How To Prune Euonymus ‘Emerald Gaiety and E. Gold’

How-To's, Landscape Care · Written by Roger

78 Comments

euonymus emerald gaietyEuonymus ‘Emerald Gaiety’ and ‘Emerald Gold’ are 2 very common shrubs.  In many ways the two are similar in form.  You’ll often see both used as a low, mounded shrub either at the front of a garden or as an area groundcover.

Euonymus ‘Emerald Gaiety’ has the distinct capability to climb when planted next to a structure.

In this first picture is ‘Emerald Gaiety’ and further down the stone wall   is ‘Emerald Gold’.

The loose, straggley growth on top is typical and perhaps in a larger open space this “wildness” would be OK.  For example, used on a slope as a groundcover this “rambling” habit would be great.

However, in other gardens  you may want to prune for a neater look.  In this situation the Euonymus ‘Emerald Gaiety’ is overpowering the azalea behind it.  Let’s bring it back to scale, but keep that natural form.

How To Prune

As always, the best method of pruning any plant to maintain a “natural” appearance is to prune “selectively” – that is, by hand, single cuts with hand pruners.

Some of you are probably saying, “Are you kidding, I have too many to prune selectively”.  I hear you.  There’s a point of practicality where you have to make a judgement call.  In this case it’s not the end of the world if you shear the plants to make a monstrous task more doable.

These next 2 pictures show selective pruning on the Euonymus ‘Emerald Gold’.  I pruned the ‘Emerald Gaiety’ the same way.

Select the longest growth that extends beyond the main body of the plant and follow it down into the plant.  There, among the denser growth make your cut just above a leaf or lateral branch.

This last picture shows the Euonymus ‘Emerald Gaiety’ after it was pruned selectively. Notice how the “natural” form was maintained, but the plant is neater and more in scale with the azalea behind it.euonymus 'emerald gaiety'

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    78 Responses to “How To Prune Euonymus ‘Emerald Gaiety and E. Gold’”

    1. Allan Says:

      I live in Rosamond,CA. / Mojave Desert where it is between 100-115F. during the summer and fall with very arid conditions. I have about 8 of the Golden variety. I cant figure out why they burn so much. We have alkaline soil and well water, so I try to lower the soil ph with 16-16-16 granular. Some days they respond to watering every other day with new growth, but it is usually followed by white leathery or crispy brown / rusty leaves. In the winter they do great, summer stinks. Too much or little water? I have the same problem with red tipped photinas also. I have TDS and PH meters and have measured soil run off ph to 7.0 and TDS @200-300 ppm..Frustrated.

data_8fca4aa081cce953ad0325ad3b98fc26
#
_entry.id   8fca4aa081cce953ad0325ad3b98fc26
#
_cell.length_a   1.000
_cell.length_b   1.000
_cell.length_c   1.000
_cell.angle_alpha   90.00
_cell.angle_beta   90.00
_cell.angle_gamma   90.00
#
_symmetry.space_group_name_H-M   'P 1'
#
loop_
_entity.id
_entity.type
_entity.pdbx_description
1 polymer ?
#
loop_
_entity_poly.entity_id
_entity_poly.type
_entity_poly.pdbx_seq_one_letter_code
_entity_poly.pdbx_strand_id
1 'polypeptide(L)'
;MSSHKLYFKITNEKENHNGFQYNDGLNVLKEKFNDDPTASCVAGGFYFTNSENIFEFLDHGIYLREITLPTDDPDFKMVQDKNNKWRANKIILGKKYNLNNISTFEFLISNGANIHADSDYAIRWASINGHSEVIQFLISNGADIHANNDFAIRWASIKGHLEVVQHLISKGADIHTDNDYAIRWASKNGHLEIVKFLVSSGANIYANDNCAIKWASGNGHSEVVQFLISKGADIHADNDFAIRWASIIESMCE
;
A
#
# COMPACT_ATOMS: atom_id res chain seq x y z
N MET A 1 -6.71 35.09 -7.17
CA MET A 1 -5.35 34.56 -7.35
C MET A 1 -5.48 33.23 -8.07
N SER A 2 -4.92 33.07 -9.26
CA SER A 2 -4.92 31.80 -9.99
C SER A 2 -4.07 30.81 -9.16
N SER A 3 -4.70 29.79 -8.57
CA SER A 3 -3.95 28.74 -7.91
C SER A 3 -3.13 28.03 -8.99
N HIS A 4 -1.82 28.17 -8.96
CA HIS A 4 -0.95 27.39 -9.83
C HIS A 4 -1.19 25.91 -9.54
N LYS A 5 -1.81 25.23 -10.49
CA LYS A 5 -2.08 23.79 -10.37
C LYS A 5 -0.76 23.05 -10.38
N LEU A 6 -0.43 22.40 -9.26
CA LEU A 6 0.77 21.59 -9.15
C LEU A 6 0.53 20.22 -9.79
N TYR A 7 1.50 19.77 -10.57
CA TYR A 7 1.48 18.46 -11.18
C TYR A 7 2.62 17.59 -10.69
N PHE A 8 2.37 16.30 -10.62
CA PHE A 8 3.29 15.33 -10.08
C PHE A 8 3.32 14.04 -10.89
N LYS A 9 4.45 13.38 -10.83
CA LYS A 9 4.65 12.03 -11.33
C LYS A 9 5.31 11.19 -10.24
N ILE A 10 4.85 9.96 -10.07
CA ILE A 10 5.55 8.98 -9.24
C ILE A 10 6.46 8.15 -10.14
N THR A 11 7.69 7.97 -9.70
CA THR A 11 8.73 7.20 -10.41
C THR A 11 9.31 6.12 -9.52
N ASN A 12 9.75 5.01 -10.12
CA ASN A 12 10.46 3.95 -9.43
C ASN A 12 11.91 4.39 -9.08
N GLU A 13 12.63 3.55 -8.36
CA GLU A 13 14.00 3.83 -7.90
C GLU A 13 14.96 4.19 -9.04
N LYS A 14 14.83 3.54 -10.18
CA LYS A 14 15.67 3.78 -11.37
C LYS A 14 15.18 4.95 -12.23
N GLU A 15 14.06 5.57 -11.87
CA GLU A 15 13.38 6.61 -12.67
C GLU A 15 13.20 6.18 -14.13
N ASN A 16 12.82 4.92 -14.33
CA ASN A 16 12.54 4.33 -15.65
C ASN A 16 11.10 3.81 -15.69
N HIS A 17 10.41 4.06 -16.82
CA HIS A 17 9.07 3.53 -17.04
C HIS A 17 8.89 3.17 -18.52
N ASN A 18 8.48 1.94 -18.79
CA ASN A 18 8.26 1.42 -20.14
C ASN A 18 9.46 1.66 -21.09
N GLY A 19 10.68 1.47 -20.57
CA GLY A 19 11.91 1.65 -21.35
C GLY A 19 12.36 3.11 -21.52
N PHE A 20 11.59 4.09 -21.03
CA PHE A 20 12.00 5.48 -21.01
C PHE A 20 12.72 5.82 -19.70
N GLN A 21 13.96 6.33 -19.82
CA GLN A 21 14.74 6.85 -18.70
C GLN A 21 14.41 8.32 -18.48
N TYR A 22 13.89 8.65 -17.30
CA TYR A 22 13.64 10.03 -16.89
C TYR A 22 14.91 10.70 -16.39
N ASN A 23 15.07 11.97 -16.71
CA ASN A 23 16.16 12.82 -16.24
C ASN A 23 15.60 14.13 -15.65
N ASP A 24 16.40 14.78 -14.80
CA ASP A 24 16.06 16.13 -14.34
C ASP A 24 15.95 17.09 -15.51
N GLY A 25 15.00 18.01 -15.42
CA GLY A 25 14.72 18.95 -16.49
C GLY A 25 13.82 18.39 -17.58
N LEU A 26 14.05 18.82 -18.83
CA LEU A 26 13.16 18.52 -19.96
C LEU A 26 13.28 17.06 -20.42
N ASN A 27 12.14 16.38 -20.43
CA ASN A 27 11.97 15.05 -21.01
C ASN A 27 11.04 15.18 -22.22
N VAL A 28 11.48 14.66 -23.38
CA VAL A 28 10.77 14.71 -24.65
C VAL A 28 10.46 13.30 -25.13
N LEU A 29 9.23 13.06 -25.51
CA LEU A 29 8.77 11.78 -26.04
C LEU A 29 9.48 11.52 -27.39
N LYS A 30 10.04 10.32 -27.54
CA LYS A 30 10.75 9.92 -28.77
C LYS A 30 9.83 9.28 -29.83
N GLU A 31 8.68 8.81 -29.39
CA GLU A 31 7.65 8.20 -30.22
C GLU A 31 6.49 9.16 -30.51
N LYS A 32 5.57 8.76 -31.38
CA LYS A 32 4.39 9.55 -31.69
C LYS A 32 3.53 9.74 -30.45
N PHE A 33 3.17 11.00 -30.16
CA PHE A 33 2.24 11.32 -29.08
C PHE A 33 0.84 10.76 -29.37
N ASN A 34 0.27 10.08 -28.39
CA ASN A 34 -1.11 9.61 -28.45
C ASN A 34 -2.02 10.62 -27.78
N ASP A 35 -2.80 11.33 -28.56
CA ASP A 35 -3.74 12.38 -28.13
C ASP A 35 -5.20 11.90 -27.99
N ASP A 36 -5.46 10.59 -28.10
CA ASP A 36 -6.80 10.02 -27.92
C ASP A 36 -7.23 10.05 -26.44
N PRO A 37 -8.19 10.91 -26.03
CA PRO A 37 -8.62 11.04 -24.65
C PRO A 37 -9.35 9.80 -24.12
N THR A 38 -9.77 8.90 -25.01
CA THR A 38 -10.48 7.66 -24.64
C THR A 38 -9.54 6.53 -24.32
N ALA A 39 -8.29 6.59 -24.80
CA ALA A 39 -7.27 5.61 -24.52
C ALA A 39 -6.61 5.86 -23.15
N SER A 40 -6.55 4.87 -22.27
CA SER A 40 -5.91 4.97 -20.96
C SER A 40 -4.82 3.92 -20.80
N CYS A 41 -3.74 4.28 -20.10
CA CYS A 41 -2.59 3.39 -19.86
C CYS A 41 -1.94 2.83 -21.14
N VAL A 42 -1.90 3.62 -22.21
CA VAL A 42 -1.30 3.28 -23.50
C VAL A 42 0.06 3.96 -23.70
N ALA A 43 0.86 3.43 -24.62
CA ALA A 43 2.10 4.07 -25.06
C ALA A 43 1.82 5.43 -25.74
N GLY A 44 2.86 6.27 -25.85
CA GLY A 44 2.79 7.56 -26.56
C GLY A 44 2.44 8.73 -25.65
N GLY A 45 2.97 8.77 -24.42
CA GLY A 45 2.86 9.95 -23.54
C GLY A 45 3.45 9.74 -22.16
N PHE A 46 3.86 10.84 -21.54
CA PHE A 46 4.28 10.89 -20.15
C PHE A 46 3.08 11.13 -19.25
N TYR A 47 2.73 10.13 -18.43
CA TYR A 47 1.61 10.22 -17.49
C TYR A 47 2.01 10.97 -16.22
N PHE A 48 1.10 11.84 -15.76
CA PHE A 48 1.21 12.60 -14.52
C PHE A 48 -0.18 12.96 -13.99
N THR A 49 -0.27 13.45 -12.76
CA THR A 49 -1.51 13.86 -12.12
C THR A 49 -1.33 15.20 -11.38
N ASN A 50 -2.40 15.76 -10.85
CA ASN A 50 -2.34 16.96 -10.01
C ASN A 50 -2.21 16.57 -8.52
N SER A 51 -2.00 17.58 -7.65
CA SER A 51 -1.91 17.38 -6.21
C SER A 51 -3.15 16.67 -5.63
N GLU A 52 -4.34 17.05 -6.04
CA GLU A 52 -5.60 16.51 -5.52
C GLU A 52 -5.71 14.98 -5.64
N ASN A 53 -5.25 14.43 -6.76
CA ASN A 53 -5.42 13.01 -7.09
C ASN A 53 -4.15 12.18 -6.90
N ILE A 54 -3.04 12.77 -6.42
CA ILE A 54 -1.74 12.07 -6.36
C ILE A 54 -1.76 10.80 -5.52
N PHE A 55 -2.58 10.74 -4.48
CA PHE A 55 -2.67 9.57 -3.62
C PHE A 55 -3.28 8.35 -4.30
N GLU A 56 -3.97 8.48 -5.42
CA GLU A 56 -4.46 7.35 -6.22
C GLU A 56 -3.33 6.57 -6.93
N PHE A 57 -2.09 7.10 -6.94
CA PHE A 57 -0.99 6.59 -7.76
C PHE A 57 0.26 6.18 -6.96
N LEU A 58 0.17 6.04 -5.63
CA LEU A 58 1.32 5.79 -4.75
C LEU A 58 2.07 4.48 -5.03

2. Roger Says:

      Hi Allan,
      It’s around 90 degrees in NJ right now and I want to complain, but hearing where you live and the temps…

      My overall feeling is the euonymus is being pushed to its heat tolerance max. Its zone range is 5-8 and when I looked at the zone map you appear to be located in the 8b to 9a zones. This would explain why the plant(s) do better during the cooler months.

      If you wanted a thorough and accurate assessment, you could send both plant and soil samples to your area’s cooperative extension service. Here in NJ Rutgers University handles all the state’s agricultural/horticultural information and problem solving. It’s an excellent service and I use it whenever I’m stuck on a problem. Not only do they diagnose, but in addition offer recommendations and solutions. It looks like your extension service is handled by UC Davis.

    3. Joan Says:

      I have a Emerald Euonymus at the end of my garage should I install a trellis to help it climb? Does this shrub produce flowers?
      You site has been very helpful in showing how this shrub grows.
      Thank you.
      Joan
      P S. If I do not get it under control it will come out, but I do like.

    4. Joan Says:

      Hello Roger, You site has been very helpful in providing information on what I should do to get a better control on my Eunoymus Gaiety. I have had an insect cause trouble, but as spring approaches it appears that the chemical the nursery recommended is working.
      Thank you for your help.
      Joan

    5. Roger Says:

      Hi Joan,
      Thanks for leaving your comments and question.

      If you’re looking to have the plant climb on the garage/building itself, the surface should be stone, brick or stucco. Wood siding would not be good.

      If you do have wood or vinyl siding, you could use a trellis positioned several inches away from the building to grow your euonymus on. You’ll need to use “ties” as fasteners to loosely hold and guide some of the branches. In fact, you’ll probably find you’ll occasionally need to help the branches along w/ more “ties” as it grows.

      I’ve purchased this plant in the past as a climbing version. It comes in a container with a small trellis, and twist-ties are used to hold the branches to the trellis. Take care that your ties or fasteners are never tight against the branch stems.